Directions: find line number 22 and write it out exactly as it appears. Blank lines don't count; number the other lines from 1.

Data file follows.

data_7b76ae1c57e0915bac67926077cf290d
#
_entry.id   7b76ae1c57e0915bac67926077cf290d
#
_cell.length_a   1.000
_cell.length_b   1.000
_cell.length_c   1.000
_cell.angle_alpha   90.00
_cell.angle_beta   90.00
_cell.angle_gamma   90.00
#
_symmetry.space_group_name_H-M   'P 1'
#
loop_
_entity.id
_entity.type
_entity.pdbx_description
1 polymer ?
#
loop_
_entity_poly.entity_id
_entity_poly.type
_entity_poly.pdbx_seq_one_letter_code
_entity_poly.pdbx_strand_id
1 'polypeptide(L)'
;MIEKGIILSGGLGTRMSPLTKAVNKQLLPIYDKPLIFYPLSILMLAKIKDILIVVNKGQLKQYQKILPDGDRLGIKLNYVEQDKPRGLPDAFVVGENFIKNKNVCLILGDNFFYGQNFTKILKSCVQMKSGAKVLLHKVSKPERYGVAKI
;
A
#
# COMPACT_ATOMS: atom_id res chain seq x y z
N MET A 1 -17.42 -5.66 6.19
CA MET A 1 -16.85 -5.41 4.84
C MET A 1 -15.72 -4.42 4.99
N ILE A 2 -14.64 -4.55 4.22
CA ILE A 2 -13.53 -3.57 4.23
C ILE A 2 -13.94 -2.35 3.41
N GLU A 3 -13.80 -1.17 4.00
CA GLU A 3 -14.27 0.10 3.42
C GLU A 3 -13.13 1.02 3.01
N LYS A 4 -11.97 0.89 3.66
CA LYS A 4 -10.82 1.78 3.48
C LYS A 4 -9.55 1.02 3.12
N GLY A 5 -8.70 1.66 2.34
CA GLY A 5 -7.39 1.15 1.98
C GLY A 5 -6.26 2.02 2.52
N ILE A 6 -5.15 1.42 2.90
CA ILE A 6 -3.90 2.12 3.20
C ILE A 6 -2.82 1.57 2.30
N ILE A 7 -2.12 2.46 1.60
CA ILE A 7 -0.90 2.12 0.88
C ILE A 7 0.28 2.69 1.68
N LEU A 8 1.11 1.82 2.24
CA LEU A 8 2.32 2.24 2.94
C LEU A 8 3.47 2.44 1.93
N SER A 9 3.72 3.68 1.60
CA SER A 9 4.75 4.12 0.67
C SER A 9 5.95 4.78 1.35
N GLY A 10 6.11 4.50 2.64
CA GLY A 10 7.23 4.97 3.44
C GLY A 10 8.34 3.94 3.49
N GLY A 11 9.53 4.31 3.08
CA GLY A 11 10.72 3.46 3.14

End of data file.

_entity_poly.type